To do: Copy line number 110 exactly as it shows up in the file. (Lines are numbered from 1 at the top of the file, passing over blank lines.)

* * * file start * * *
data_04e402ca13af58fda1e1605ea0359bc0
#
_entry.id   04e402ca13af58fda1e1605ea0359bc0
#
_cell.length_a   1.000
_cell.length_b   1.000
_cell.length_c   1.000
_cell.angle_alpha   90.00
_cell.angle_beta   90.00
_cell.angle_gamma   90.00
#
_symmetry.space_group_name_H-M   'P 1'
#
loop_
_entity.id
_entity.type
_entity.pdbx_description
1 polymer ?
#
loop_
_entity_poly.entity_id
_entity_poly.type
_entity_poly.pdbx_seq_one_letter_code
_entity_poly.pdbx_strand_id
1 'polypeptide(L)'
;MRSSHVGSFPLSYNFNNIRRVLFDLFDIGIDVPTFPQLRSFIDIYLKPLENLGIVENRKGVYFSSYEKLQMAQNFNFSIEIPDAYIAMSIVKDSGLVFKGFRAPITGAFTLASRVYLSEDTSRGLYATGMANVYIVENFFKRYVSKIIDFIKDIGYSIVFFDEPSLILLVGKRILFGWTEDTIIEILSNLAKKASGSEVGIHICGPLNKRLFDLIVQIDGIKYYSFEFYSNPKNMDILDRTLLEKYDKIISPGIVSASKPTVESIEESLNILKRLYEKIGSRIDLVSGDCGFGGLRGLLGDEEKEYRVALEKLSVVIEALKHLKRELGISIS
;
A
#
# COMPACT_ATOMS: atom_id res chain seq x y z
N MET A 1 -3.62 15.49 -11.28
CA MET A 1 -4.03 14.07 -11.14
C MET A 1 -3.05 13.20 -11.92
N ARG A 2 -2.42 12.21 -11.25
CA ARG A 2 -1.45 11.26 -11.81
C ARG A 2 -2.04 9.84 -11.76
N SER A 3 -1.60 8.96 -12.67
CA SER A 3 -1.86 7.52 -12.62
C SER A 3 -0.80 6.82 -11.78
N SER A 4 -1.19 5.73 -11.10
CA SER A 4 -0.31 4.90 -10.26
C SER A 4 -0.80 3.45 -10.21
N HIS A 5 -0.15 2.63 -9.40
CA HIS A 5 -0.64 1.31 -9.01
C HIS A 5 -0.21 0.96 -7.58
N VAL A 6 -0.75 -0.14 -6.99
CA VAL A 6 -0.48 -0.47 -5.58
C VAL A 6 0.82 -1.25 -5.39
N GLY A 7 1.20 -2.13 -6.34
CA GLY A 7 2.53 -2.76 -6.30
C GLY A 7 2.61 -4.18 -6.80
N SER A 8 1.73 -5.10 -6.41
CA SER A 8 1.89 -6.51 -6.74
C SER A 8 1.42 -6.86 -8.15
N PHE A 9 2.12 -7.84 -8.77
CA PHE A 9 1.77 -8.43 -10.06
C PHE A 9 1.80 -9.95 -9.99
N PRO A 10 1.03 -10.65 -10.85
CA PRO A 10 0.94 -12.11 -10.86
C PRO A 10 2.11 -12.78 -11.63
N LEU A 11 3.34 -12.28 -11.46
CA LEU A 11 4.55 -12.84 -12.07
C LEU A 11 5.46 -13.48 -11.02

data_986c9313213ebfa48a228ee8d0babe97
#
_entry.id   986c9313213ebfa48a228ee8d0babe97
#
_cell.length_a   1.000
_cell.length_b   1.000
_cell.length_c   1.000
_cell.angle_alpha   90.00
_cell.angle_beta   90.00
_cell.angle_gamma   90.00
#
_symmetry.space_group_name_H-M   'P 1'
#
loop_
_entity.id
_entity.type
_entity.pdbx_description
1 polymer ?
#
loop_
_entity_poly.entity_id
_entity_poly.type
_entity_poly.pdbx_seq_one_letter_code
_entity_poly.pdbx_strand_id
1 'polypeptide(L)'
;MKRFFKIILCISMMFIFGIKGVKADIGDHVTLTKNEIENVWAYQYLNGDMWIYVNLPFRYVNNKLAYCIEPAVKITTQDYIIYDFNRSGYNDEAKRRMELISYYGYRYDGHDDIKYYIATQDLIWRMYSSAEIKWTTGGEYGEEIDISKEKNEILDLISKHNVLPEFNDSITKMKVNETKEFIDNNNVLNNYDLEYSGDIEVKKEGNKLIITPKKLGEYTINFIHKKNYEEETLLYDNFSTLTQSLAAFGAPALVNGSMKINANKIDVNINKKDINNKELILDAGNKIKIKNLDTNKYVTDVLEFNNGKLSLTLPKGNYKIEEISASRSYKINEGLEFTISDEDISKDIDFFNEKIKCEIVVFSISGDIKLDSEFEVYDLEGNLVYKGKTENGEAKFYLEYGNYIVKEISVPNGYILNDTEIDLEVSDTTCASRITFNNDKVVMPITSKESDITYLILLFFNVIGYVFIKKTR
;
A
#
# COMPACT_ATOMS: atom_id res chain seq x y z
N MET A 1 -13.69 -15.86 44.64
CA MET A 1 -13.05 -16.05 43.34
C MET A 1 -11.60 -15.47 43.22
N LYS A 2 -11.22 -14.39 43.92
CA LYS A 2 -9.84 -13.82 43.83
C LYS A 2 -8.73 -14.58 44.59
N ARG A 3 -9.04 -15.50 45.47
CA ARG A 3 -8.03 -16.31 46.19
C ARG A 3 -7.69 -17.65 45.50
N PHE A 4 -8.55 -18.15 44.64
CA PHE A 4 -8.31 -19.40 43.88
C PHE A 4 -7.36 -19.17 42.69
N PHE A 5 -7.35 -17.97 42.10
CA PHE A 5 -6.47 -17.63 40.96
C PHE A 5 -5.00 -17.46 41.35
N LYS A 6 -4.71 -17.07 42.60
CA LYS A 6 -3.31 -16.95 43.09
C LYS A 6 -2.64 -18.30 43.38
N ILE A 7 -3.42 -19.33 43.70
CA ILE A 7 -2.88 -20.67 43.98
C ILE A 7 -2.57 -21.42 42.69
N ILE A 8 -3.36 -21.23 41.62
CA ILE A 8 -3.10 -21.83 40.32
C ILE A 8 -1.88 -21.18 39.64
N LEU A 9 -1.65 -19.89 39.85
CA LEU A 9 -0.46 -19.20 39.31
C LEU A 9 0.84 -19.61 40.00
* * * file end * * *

CA LYS A 6 -3.31 -16.95 43.09